Sensible debt should be part of any financial strategy. Healthy debt enables you to enjoy things that might otherwise be beyond your reach, and it can also help your overall credit score. But, obviously, borrowing has an ugly side as well. Too much, too expensive or the wrong kinds of debt can make life miserable. So, where do you start?

Start with the basics. Borrowing costs money. That isn’t necessarily bad. It just means that when you pay it back, you have to pay more than you borrowed. So, how do you create a good debt strategy?

Start by choosing when and what to borrow carefully based on your wants and needs. Search for the best interest rates and terms and be sure you’re signing up for what you can actually do. People often get into trouble when they agree to rates and terms that they’ll have a hard time being responsible for.

It can be hard, but that means being honest about whether what you’re borrowing for is a necessity or a luxury. Be sure to prioritize your borrowing. What items do you actually need and how extravagant to you really need to get? Also, be sure to reserve some borrowing capacity for emergencies. Maybe you keep one credit card free for unexpected costs.

A big part of your credit habit should be revisiting what you’ve got. This isn’t a set it and forget it situation. Periodically, review your debt. Refinancing your mortgage or auto loan can help save you money in the long run.

So, how do you consider the options? Comparing credit cards can be confusing. You have to consider interest rates, fees and associated benefits. The right card should reflect how you use it. If you pay the full balance monthly, the interest rate isn’t as much of a concern. Focus on any annual fee and those extra benefits like airline miles. On the other hand, if you carry over balances, shop around for the best interest rate.

For long-term debt, like a mortgage, consider interest rate, length, and down payment requirements that fit your situation. Adjustable rate mortgages usually have lower rates, but your payments may increase. Long-term mortgages usually lock a higher rate. If you expect to stay in one location only a few years, an adjustable rate mortgage may be best. If an increase in monthly payments would be too painful, look at a fixed rate mortgage or an adjustable one with rate adjustment limits.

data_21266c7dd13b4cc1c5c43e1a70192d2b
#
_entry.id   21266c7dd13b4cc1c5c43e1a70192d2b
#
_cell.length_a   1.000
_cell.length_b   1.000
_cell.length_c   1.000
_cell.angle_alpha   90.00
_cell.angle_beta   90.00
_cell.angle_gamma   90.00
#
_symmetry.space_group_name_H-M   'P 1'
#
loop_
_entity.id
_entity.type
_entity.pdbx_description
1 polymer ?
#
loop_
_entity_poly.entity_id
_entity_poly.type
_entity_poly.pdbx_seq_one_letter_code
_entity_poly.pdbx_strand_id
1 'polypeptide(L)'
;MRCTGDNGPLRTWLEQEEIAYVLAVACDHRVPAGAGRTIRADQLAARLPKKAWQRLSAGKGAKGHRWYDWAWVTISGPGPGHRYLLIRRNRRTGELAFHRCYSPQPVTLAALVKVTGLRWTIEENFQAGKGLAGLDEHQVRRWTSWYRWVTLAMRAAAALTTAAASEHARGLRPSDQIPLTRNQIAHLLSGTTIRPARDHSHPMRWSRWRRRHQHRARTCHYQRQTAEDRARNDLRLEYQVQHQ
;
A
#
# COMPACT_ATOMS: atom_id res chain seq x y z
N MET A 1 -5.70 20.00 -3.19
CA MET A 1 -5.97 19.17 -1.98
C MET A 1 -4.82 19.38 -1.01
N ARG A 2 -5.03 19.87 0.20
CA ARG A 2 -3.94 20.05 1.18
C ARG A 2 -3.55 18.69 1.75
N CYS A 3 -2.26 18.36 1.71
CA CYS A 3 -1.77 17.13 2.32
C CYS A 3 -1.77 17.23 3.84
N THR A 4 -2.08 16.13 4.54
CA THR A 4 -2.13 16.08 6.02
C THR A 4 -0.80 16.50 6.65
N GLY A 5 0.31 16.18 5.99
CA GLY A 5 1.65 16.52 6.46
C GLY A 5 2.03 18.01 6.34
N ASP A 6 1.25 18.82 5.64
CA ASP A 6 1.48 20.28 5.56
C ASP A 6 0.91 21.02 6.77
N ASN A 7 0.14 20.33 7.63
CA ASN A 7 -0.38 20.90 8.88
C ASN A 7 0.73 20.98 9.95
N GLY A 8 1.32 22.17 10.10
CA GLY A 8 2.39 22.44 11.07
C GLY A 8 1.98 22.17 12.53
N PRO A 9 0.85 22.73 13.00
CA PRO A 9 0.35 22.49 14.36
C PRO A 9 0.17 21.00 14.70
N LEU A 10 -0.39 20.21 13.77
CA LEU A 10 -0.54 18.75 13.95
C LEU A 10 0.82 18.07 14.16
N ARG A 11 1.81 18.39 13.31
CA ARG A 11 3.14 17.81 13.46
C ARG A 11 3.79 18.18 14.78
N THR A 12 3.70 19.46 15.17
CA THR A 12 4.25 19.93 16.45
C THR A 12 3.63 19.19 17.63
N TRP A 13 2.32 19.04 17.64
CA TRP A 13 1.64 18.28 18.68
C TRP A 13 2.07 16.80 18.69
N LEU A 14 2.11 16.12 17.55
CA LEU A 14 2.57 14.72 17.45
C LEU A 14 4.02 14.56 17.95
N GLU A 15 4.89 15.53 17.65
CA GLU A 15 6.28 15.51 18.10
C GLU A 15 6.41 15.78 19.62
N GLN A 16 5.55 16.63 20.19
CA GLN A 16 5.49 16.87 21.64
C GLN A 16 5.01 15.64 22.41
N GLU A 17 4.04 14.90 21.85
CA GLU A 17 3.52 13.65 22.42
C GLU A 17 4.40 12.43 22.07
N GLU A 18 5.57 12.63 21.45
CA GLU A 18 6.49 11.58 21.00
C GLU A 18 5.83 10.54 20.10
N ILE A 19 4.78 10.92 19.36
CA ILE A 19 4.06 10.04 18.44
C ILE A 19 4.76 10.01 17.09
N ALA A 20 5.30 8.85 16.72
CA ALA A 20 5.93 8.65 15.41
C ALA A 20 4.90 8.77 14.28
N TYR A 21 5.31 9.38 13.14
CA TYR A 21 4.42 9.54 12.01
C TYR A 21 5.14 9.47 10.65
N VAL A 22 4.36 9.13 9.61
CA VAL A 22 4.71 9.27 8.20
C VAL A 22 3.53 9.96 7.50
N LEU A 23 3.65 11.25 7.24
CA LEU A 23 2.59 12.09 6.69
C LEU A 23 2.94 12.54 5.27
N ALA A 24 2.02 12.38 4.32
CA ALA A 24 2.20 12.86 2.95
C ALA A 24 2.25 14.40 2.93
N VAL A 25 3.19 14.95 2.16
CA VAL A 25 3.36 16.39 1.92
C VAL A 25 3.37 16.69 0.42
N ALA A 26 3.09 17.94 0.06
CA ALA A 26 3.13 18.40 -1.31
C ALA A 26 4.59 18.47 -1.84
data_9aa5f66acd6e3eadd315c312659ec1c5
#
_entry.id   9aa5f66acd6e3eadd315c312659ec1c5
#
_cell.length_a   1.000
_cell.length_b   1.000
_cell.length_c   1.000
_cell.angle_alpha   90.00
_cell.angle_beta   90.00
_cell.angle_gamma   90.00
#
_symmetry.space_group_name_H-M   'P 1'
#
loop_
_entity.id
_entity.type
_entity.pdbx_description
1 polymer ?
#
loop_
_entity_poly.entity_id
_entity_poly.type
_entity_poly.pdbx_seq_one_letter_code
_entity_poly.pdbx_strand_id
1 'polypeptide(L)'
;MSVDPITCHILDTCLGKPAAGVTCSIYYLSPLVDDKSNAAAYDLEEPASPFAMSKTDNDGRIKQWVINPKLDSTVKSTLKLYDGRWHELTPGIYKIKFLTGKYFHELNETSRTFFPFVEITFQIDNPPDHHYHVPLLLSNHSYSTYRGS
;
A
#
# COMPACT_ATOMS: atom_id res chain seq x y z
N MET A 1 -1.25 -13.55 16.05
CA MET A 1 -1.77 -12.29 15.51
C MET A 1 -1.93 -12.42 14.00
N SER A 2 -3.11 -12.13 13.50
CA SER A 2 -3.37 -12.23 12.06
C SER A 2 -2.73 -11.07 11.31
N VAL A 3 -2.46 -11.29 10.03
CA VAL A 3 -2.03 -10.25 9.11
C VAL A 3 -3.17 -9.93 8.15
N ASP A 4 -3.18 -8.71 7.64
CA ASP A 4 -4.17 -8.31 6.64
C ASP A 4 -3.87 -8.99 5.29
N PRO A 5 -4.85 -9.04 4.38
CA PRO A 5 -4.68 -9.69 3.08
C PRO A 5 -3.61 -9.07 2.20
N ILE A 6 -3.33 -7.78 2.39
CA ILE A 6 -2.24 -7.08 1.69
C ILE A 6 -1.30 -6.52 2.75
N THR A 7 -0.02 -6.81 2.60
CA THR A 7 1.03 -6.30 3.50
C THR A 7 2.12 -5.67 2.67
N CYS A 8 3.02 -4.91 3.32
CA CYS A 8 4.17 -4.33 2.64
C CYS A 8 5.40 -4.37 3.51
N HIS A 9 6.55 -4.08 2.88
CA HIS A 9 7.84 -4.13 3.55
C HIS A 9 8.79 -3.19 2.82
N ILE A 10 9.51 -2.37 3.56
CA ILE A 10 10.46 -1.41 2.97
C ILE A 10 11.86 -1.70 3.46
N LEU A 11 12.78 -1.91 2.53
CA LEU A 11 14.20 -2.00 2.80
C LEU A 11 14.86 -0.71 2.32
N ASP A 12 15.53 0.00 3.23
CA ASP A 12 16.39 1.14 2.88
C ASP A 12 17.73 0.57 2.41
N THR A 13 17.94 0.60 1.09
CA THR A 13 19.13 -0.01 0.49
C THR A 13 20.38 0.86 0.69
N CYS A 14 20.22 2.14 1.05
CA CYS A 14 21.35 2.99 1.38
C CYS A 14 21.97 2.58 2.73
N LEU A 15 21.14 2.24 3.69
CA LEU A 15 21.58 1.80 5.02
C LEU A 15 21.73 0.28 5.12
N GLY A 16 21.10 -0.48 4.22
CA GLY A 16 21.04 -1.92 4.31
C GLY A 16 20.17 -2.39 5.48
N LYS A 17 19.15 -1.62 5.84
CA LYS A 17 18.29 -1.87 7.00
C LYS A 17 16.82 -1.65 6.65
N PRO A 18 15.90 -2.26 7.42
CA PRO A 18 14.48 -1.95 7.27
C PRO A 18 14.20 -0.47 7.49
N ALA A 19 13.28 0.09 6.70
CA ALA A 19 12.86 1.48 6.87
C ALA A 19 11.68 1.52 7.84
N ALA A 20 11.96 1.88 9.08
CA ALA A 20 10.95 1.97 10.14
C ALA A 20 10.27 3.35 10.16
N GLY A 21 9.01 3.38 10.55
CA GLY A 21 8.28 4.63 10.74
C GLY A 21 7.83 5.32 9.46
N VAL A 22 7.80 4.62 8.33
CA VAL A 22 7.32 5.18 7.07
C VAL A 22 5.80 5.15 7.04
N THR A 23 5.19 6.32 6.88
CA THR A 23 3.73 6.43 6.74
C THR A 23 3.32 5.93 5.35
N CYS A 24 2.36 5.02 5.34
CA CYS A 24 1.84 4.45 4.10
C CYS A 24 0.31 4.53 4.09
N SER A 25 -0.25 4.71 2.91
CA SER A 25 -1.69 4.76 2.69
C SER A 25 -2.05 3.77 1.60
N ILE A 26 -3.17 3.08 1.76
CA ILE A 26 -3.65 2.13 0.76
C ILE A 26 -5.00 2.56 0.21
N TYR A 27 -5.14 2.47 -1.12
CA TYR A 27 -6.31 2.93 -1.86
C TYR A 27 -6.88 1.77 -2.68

Weigh your options based on long-term value. Some debt just makes sense. If you’re looking to buy a house, or pay for college, those are hard items to pay for out of pocket. Some debt, like expensive jewelry or an extravagant vacation, may not be within reach, but also may not be worth the incurred cost of that debt. These are decisions you’ll have to make for yourself, but one technique for deciding is to think of the long-term value you get from that investment. Obviously, your college education is going to give you more long term value than some other things you can go into debt for.

Why does good credit matter? A good credit record does more than just make future credit approval easier (although, that’s a big part of it). Lenders also use your credit record to determine credit limits and what rates to charge. Ultimately, a good credit record will save you money.

And, checking your credit report is easier than you think. Everyone is entitled to a free credit report once a year. So, request your free report at www.annualcreditreport.com, or order a report from one of the three large credit reporting agencies, and get familiar with where you stand.

Don’t ignore it when you’ve gone too far. One of the worst things you can do for your credit is to ignore bad habits. It’s harder to turn things around once you’re in over your head than to take action when you first see red flags. Take action immediately if your borrowing is getting out of control. Reign in your spending and credit card usage immediately if you feel you’ve gone too far.

When you borrow for the right reasons, and stick to your repayment schedule, you create a healthy credit history. Making smart borrowing decisions can help you take control of your financial future.